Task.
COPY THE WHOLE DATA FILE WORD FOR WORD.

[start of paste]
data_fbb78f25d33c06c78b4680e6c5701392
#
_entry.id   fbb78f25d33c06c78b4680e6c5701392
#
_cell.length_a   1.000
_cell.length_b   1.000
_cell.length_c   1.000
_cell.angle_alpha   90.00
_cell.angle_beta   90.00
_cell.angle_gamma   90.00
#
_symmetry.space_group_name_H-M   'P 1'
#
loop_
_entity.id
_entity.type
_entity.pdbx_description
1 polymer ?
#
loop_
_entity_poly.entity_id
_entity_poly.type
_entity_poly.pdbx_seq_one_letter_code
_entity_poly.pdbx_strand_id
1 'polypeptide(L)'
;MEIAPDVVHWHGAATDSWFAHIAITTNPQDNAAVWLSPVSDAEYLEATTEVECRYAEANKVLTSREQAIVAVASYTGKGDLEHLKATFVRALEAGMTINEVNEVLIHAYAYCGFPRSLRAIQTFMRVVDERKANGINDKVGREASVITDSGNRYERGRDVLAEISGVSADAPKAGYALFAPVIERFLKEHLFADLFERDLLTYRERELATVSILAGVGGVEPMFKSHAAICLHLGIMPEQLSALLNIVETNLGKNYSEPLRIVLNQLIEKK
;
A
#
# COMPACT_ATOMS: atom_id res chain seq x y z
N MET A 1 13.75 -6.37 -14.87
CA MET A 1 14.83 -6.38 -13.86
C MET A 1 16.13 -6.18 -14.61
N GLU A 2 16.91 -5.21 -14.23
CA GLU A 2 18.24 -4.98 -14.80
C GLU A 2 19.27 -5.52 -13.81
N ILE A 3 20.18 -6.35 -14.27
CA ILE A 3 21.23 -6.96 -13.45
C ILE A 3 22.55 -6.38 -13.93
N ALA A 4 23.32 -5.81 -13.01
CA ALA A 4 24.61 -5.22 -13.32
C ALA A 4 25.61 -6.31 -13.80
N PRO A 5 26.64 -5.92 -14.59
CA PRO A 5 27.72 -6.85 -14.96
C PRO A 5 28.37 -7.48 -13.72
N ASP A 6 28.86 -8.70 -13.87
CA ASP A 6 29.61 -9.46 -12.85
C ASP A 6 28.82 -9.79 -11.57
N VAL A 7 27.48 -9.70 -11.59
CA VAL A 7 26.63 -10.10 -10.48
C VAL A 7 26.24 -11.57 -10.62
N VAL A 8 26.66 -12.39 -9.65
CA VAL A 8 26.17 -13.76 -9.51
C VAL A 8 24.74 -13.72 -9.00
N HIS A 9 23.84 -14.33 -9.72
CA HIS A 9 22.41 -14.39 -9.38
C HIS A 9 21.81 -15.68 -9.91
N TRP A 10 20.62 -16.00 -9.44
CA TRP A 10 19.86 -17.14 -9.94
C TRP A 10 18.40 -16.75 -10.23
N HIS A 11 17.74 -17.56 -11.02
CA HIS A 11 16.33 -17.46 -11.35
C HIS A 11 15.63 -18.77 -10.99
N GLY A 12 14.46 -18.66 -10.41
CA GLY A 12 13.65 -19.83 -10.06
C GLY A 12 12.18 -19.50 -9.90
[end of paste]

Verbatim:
data_fbb78f25d33c06c78b4680e6c5701392
#
_entry.id   fbb78f25d33c06c78b4680e6c5701392
#
_cell.length_a   1.000
_cell.length_b   1.000
_cell.length_c   1.000
_cell.angle_alpha   90.00
_cell.angle_beta   90.00
_cell.angle_gamma   90.00
#
_symmetry.space_group_name_H-M   'P 1'
#
loop_
_entity.id
_entity.type
_entity.pdbx_description
1 polymer ?
#
loop_
_entity_poly.entity_id
_entity_poly.type
_entity_poly.pdbx_seq_one_letter_code
_entity_poly.pdbx_strand_id
1 'polypeptide(L)'
;MEIAPDVVHWHGAATDSWFAHIAITTNPQDNAAVWLSPVSDAEYLEATTEVECRYAEANKVLTSREQAIVAVASYTGKGDLEHLKATFVRALEAGMTINEVNEVLIHAYAYCGFPRSLRAIQTFMRVVDERKANGINDKVGREASVITDSGNRYERGRDVLAEISGVSADAPKAGYALFAPVIERFLKEHLFADLFERDLLTYRERELATVSILAGVGGVEPMFKSHAAICLHLGIMPEQLSALLNIVETNLGKNYSEPLRIVLNQLIEKK
;
A
#
# COMPACT_ATOMS: atom_id res chain seq x y z
N MET A 1 13.75 -6.37 -14.87
CA MET A 1 14.83 -6.38 -13.86
C MET A 1 16.13 -6.18 -14.61
N GLU A 2 16.91 -5.21 -14.23
CA GLU A 2 18.24 -4.98 -14.80
C GLU A 2 19.27 -5.52 -13.81
N ILE A 3 20.18 -6.35 -14.27
CA ILE A 3 21.23 -6.96 -13.45
C ILE A 3 22.55 -6.38 -13.93
N ALA A 4 23.32 -5.81 -13.01
CA ALA A 4 24.61 -5.22 -13.32
C ALA A 4 25.61 -6.31 -13.80
N PRO A 5 26.64 -5.92 -14.59
CA PRO A 5 27.72 -6.85 -14.96
C PRO A 5 28.37 -7.48 -13.72
N ASP A 6 28.86 -8.70 -13.87
CA ASP A 6 29.61 -9.46 -12.85
C ASP A 6 28.82 -9.79 -11.57
N VAL A 7 27.48 -9.70 -11.59
CA VAL A 7 26.63 -10.10 -10.48
C VAL A 7 26.24 -11.57 -10.62
N VAL A 8 26.66 -12.39 -9.65
CA VAL A 8 26.17 -13.76 -9.51
C VAL A 8 24.74 -13.72 -9.00
N HIS A 9 23.84 -14.33 -9.72
CA HIS A 9 22.41 -14.39 -9.38
C HIS A 9 21.81 -15.68 -9.91
N TRP A 10 20.62 -16.00 -9.44
CA TRP A 10 19.86 -17.14 -9.94
C TRP A 10 18.40 -16.75 -10.23
N HIS A 11 17.74 -17.56 -11.02
CA HIS A 11 16.33 -17.46 -11.35
C HIS A 11 15.63 -18.77 -10.99
N GLY A 12 14.46 -18.66 -10.41
CA GLY A 12 13.65 -19.83 -10.06
C GLY A 12 12.18 -19.50 -9.90